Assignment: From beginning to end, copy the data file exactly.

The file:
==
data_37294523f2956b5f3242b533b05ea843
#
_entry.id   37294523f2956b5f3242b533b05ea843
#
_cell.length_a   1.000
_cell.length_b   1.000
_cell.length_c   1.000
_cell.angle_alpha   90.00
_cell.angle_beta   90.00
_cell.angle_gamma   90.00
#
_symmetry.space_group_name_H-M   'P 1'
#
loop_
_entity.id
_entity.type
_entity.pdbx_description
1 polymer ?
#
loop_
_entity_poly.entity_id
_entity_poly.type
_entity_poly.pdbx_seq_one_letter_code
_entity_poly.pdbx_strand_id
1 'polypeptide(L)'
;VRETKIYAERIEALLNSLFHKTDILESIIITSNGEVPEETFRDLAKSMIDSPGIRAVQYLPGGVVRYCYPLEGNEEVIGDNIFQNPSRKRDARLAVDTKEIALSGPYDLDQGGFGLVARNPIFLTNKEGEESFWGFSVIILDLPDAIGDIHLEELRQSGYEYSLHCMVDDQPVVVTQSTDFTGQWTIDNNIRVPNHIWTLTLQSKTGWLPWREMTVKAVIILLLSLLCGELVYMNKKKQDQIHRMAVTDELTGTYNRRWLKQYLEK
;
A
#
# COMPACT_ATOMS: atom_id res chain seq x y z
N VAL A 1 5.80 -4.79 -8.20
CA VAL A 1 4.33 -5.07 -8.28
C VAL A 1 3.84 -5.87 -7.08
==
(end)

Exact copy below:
data_37294523f2956b5f3242b533b05ea843
#
_entry.id   37294523f2956b5f3242b533b05ea843
#
_cell.length_a   1.000
_cell.length_b   1.000
_cell.length_c   1.000
_cell.angle_alpha   90.00
_cell.angle_beta   90.00
_cell.angle_gamma   90.00
#
_symmetry.space_group_name_H-M   'P 1'
#
loop_
_entity.id
_entity.type
_entity.pdbx_description
1 polymer ?
#
loop_
_entity_poly.entity_id
_entity_poly.type
_entity_poly.pdbx_seq_one_letter_code
_entity_poly.pdbx_strand_id
1 'polypeptide(L)'
;VRETKIYAERIEALLNSLFHKTDILESIIITSNGEVPEETFRDLAKSMIDSPGIRAVQYLPGGVVRYCYPLEGNEEVIGDNIFQNPSRKRDARLAVDTKEIALSGPYDLDQGGFGLVARNPIFLTNKEGEESFWGFSVIILDLPDAIGDIHLEELRQSGYEYSLHCMVDDQPVVVTQSTDFTGQWTIDNNIRVPNHIWTLTLQSKTGWLPWREMTVKAVIILLLSLLCGELVYMNKKKQDQIHRMAVTDELTGTYNRRWLKQYLEK
;
A
#
# COMPACT_ATOMS: atom_id res chain seq x y z
N VAL A 1 5.80 -4.79 -8.20
CA VAL A 1 4.33 -5.07 -8.28
C VAL A 1 3.84 -5.87 -7.08